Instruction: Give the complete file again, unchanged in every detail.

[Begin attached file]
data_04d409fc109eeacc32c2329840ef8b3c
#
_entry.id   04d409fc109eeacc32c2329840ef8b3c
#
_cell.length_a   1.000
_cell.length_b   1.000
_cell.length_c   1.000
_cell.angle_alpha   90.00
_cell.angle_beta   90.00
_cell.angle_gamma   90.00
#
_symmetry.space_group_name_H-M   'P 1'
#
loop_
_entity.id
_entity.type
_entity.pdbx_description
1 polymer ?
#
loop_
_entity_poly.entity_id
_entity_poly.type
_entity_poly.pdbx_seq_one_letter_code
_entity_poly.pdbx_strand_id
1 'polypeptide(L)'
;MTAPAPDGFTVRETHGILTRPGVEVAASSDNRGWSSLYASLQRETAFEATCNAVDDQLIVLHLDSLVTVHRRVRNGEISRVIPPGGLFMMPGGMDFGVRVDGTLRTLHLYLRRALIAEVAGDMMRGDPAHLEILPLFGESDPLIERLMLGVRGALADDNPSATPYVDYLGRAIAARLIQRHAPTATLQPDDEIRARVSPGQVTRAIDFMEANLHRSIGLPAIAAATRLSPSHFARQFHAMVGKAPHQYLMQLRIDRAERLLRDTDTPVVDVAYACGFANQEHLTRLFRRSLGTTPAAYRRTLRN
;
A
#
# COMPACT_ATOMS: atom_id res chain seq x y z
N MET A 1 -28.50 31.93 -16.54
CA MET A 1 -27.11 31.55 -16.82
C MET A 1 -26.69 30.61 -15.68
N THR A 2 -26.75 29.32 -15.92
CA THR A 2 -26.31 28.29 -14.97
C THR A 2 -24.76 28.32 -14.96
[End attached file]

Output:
data_04d409fc109eeacc32c2329840ef8b3c
#
_entry.id   04d409fc109eeacc32c2329840ef8b3c
#
_cell.length_a   1.000
_cell.length_b   1.000
_cell.length_c   1.000
_cell.angle_alpha   90.00
_cell.angle_beta   90.00
_cell.angle_gamma   90.00
#
_symmetry.space_group_name_H-M   'P 1'
#
loop_
_entity.id
_entity.type
_entity.pdbx_description
1 polymer ?
#
loop_
_entity_poly.entity_id
_entity_poly.type
_entity_poly.pdbx_seq_one_letter_code
_entity_poly.pdbx_strand_id
1 'polypeptide(L)'
;MTAPAPDGFTVRETHGILTRPGVEVAASSDNRGWSSLYASLQRETAFEATCNAVDDQLIVLHLDSLVTVHRRVRNGEISRVIPPGGLFMMPGGMDFGVRVDGTLRTLHLYLRRALIAEVAGDMMRGDPAHLEILPLFGESDPLIERLMLGVRGALADDNPSATPYVDYLGRAIAARLIQRHAPTATLQPDDEIRARVSPGQVTRAIDFMEANLHRSIGLPAIAAATRLSPSHFARQFHAMVGKAPHQYLMQLRIDRAERLLRDTDTPVVDVAYACGFANQEHLTRLFRRSLGTTPAAYRRTLRN
;
A
#
# COMPACT_ATOMS: atom_id res chain seq x y z
N MET A 1 -28.50 31.93 -16.54
CA MET A 1 -27.11 31.55 -16.82
C MET A 1 -26.69 30.61 -15.68
N THR A 2 -26.75 29.32 -15.92
CA THR A 2 -26.31 28.29 -14.97
C THR A 2 -24.76 28.32 -14.96